Cook Islands tax loopholes tightened as Key increases aid
Prime Minister John Key has signed a Tax Information Exchange agreement with Cook Islands Prime Minister Jim Marurai as part of efforts to clamp down on tax evasion and avoid another wine-box affair.
Revenue Minister Peter Dunne said the Tax Information Exchange Agreement provides for full exchange of information on criminal and civil tax matters between the two countries.
"The agreement will enable the tax authorities of both countries to gain access to information about income and assets that would-be evaders try to hide in the other country," Mr Dunne said.
He said the agreement will cover "not only information held by banks and other financial institutions but also information on who benefits in company ownership chains and on the settlors, trustees and beneficiaries of trusts".
Aside from their natural beauty, the Cook Islands are also well known in New Zealand for the ‘wine-box’ affair, under which New Zealand businessmen used the laxly regulated Cook Islands banking system as a tax shelter.
Mr Key met Mr Marurai on the main island of Rarotonga today on the final leg of his four-country Pacific visit.
The two prime ministers also agreed to an annual Joint Ministerial Forum to further strengthen the “special relationship” between the Cook Islands and New Zealand.
A protectorate of New Zealand until 1965, the 20,000 residents of the Cook Islands are dwarfed by the 58,000 Cook Island Maori who exercise their right to live in New Zealand.
Mr Key said regular high-level political engagement between the two countries will help the Cook Islands in developing its economy, while reflecting the strong Realm relationship that underpins the partnership.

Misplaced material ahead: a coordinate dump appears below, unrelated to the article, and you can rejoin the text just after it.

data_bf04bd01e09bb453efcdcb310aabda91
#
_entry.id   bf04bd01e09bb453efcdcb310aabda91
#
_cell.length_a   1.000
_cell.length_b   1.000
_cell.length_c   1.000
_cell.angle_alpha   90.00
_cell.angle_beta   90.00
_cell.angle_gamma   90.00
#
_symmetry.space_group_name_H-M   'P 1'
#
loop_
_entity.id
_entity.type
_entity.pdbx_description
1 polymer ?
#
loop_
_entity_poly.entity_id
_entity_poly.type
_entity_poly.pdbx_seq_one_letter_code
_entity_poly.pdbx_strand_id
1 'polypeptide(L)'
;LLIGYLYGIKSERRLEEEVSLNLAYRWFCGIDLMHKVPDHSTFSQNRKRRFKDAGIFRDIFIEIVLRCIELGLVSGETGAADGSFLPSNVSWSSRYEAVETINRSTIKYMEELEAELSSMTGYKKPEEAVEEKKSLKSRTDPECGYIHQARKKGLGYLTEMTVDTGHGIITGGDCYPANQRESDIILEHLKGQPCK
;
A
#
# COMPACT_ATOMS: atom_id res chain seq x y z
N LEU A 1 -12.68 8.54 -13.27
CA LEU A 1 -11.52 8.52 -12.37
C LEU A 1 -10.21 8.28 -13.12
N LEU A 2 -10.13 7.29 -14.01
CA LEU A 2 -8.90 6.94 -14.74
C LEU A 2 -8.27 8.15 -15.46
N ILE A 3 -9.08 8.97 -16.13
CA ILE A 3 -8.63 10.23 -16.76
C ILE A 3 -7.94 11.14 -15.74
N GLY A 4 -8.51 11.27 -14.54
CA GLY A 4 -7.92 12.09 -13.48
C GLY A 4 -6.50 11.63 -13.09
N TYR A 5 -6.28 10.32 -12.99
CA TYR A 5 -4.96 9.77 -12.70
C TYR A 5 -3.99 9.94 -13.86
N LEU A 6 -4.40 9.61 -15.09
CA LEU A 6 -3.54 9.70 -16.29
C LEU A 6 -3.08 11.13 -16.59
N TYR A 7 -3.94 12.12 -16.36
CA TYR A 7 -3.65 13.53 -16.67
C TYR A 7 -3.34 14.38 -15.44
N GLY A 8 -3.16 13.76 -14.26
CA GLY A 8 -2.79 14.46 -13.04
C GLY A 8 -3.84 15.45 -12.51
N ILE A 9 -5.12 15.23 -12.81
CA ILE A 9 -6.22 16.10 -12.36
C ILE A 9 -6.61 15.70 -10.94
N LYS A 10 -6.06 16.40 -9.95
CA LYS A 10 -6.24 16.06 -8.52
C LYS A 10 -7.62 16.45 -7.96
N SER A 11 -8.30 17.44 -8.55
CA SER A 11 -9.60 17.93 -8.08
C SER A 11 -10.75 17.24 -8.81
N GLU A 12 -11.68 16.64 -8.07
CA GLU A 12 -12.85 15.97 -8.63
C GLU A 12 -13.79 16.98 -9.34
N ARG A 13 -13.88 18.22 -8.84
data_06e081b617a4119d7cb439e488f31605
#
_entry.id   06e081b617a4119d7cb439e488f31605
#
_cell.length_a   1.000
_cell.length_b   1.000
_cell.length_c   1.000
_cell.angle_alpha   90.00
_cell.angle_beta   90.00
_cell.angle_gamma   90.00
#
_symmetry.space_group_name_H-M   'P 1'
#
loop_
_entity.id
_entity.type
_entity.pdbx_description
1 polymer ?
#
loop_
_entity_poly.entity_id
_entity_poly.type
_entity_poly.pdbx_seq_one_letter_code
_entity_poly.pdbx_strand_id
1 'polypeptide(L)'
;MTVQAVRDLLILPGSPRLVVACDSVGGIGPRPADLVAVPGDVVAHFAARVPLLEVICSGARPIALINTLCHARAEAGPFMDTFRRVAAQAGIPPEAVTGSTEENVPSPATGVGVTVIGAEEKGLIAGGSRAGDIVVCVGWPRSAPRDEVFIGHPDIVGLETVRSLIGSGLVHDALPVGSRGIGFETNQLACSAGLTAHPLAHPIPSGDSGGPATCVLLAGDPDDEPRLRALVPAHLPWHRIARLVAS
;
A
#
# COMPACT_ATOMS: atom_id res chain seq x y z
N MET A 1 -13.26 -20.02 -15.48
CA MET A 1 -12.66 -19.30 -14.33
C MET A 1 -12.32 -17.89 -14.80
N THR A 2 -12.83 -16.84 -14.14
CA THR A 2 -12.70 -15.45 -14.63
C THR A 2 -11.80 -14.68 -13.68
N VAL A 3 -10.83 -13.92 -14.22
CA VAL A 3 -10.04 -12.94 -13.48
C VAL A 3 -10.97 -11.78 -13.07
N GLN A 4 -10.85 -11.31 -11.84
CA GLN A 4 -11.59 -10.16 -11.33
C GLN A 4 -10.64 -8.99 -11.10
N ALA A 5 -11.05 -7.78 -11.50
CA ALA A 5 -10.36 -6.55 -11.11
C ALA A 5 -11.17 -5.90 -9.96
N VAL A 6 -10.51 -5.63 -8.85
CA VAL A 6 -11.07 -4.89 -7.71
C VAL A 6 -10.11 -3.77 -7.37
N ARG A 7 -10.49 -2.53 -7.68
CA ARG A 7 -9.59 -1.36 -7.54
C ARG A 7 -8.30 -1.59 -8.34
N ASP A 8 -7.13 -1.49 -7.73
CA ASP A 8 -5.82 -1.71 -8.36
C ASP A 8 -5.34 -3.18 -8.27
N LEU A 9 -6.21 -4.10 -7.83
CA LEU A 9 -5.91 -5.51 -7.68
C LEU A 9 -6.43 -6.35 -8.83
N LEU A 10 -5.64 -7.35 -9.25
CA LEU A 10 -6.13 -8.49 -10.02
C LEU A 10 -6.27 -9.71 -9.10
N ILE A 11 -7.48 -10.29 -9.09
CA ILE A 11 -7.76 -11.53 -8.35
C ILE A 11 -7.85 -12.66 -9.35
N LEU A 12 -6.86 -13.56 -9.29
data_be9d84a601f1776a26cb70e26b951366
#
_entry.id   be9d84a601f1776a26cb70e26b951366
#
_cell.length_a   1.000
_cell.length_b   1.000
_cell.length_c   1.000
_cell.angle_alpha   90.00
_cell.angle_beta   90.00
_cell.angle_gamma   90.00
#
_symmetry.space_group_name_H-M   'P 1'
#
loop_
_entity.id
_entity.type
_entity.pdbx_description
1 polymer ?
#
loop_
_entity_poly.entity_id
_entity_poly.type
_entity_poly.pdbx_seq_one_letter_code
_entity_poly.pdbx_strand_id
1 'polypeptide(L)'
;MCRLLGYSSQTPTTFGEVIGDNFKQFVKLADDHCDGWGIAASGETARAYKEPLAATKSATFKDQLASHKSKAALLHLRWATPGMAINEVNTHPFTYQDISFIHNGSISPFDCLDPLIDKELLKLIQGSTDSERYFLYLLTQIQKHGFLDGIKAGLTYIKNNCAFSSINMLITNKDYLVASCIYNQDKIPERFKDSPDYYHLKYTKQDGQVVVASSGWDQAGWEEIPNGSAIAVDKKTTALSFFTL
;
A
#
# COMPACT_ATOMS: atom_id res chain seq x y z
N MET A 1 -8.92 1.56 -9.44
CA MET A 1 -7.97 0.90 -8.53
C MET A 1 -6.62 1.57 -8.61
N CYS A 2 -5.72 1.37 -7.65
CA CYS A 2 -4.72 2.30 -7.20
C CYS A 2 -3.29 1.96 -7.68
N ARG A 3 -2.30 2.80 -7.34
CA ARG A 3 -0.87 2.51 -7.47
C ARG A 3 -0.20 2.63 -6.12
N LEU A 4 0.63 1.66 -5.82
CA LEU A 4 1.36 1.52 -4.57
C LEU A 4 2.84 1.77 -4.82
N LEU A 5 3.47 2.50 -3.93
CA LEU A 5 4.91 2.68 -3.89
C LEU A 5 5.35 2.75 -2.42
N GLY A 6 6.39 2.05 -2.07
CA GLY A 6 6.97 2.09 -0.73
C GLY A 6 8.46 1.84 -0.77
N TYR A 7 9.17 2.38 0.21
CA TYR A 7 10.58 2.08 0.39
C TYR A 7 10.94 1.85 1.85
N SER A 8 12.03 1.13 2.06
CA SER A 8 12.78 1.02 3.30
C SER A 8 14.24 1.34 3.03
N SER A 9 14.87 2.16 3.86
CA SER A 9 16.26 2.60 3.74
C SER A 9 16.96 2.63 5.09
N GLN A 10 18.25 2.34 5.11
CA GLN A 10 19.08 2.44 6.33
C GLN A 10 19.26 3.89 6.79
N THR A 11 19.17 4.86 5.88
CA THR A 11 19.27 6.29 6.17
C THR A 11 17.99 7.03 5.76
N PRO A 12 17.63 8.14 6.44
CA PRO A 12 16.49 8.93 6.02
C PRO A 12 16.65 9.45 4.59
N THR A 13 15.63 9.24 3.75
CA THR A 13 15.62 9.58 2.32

Perhaps not coincidentally, New Zealand also increased official development aid to the Cook Islands from $11 million to $14 million this year, rising to $17 million over 2011/2012.
“This assistance, delivered through NZAID, will focus on support for activities which contribute to sustainable economic development”, said Mr Key.
“A vibrant and well-supported private sector is an essential building block for growth. We want to support initiatives that encourage small business development, entrepreneurship and investment.
“I’ve also discussed New Zealand’s desire to increase funding for infrastructure support. We are particularly interested in building on assistance for the management of lagoon eco-systems to preserve them for the enjoyment of local communities and overseas tourists alike.
“Tourism is the key foreign exchange earner for the Cook Islands economy and continued strength in this sector is dependent on keeping important air routes open.
“New Zealand has agreed to support the Cook Islands Government’s decision to underwrite any loss on Air New Zealand’s weekly Los Angeles-Rarotonga-Auckland route, with a capped $1 million contribution from the aid programme for the current financial year.”
You can view the full text of the agreement here.